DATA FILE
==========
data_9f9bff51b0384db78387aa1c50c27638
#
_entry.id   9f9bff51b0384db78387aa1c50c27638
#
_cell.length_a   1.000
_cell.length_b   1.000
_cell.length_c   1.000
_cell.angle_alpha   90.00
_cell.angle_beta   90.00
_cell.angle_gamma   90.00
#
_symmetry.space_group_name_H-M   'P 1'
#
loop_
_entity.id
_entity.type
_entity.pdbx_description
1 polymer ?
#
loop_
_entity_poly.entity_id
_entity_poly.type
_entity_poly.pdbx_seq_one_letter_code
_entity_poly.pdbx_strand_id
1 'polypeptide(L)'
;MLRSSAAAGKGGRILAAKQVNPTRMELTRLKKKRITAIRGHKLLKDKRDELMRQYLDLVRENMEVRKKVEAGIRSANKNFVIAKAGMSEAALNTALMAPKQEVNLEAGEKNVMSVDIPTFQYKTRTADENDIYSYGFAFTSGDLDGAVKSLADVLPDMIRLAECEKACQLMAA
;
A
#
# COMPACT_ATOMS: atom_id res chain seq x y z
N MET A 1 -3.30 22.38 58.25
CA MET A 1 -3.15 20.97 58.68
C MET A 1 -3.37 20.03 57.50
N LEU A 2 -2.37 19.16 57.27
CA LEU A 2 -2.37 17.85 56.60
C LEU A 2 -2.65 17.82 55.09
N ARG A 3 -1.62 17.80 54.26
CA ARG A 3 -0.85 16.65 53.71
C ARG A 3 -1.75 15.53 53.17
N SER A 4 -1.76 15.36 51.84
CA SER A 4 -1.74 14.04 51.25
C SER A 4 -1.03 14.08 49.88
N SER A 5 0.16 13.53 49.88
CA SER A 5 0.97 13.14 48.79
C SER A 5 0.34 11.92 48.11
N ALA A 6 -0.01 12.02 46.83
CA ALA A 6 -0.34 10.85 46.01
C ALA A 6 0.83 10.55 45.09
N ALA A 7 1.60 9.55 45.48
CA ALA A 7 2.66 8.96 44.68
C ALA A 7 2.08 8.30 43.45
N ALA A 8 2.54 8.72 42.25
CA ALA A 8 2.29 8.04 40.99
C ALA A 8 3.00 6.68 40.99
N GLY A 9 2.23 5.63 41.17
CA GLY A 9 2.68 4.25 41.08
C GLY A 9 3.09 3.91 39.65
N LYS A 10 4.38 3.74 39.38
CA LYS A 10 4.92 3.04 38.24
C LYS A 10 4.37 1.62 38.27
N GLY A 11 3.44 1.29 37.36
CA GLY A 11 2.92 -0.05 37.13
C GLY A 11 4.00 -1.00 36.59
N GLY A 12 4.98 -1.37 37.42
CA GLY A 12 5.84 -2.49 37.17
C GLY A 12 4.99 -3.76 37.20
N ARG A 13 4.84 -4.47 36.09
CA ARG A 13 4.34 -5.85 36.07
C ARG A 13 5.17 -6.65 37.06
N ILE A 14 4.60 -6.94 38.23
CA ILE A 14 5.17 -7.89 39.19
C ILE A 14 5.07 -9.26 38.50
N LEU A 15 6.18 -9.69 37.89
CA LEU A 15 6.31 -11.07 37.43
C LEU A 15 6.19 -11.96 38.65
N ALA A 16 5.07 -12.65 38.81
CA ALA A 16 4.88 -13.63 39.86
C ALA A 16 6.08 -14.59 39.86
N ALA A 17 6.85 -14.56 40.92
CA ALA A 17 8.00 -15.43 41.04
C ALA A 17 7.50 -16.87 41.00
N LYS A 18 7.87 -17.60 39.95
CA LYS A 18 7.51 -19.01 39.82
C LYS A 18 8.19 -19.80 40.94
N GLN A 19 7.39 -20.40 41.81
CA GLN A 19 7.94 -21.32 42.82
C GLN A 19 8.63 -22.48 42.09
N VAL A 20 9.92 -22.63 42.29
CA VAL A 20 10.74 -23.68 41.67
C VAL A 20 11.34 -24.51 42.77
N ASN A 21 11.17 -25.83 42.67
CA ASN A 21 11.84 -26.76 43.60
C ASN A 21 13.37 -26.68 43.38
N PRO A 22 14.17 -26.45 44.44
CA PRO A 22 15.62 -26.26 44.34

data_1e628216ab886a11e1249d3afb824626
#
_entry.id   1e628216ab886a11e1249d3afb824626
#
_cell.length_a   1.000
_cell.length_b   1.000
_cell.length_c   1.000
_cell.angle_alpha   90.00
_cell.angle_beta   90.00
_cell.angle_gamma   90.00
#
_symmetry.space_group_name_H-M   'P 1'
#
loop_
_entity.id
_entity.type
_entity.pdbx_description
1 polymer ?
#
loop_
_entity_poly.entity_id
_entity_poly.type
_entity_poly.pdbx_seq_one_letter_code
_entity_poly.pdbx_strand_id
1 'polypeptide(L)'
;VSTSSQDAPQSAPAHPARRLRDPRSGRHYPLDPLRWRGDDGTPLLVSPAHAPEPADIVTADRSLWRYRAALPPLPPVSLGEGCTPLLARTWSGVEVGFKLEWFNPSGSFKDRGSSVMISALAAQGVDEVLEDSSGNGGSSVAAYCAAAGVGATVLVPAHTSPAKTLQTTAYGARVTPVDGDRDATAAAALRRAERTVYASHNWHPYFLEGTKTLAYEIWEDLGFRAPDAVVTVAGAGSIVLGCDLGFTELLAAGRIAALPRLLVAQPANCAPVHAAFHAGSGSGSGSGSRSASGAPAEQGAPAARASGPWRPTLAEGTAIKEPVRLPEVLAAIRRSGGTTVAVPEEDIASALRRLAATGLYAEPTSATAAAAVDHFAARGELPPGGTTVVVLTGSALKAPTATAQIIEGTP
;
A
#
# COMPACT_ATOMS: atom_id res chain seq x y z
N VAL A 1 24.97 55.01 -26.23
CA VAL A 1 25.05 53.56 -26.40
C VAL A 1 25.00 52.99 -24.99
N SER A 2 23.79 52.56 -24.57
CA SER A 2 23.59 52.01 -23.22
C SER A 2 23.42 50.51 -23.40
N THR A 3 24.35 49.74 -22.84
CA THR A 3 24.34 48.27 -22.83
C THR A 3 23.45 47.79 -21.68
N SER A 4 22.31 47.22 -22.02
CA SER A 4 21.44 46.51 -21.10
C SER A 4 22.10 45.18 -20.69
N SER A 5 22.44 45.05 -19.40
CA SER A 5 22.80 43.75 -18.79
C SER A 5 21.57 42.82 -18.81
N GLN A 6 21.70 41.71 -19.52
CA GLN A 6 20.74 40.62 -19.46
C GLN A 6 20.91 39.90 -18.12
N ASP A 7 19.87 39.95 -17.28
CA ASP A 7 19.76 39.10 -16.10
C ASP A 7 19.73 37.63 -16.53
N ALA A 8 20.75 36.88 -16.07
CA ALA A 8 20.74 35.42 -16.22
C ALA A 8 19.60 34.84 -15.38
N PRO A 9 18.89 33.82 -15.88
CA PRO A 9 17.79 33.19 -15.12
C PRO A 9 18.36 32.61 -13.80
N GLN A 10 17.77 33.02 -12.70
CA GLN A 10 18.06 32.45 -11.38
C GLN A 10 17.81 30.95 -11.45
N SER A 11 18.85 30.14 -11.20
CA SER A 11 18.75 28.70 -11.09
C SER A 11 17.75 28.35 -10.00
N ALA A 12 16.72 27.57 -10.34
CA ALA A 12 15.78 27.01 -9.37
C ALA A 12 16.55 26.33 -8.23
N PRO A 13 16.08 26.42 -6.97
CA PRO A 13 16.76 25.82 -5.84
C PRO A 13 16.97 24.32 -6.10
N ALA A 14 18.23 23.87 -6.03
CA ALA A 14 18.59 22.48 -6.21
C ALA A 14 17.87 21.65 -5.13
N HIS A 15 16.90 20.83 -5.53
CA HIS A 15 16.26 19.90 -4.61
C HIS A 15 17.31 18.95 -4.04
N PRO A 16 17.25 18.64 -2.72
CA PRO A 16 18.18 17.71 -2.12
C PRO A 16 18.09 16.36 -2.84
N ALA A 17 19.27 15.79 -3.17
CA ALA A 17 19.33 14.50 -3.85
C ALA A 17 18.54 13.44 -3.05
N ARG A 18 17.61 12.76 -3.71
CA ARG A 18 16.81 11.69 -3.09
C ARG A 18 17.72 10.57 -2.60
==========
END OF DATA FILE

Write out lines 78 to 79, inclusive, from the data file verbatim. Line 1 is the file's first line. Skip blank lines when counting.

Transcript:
C ALA A 16 6.08 -14.59 39.86
N ALA A 17 6.85 -14.56 40.92